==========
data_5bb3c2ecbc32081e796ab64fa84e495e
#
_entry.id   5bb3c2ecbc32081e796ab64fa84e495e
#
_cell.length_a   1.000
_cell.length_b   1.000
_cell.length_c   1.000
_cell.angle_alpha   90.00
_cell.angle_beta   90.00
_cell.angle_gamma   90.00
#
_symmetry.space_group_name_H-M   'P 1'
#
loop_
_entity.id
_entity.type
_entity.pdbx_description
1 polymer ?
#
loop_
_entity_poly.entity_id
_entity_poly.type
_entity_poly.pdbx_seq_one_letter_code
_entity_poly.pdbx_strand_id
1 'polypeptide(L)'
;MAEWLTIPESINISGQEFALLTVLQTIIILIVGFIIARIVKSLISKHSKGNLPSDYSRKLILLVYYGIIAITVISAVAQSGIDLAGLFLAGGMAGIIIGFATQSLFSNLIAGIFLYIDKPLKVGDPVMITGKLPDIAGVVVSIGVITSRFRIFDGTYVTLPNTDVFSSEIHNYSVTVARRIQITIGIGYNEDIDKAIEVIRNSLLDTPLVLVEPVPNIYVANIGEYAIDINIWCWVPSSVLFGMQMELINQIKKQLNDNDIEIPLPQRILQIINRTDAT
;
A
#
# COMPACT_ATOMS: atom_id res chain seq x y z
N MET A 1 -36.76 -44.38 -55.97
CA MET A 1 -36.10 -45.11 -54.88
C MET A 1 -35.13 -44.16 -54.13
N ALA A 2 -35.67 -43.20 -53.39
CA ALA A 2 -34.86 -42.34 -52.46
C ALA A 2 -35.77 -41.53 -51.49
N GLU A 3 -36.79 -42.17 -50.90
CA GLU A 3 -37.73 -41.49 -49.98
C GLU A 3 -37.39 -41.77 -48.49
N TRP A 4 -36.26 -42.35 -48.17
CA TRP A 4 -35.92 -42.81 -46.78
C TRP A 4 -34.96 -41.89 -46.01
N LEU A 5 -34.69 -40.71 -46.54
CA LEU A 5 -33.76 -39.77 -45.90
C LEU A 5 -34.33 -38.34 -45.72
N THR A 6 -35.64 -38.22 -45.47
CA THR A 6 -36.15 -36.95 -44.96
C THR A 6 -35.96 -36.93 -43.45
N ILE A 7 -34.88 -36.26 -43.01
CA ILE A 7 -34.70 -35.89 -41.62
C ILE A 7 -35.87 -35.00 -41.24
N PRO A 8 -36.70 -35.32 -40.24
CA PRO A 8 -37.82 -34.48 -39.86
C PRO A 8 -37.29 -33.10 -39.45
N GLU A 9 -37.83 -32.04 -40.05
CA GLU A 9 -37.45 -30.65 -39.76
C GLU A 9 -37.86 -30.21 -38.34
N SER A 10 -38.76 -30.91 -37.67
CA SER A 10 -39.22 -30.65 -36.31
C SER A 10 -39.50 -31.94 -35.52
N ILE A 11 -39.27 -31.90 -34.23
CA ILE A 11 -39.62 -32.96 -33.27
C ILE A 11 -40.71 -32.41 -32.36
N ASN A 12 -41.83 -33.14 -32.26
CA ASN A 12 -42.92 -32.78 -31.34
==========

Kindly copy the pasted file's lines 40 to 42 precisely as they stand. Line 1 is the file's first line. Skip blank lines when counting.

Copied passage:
N TRP A 4 -36.26 -42.35 -48.17
CA TRP A 4 -35.92 -42.81 -46.78
C TRP A 4 -34.96 -41.89 -46.01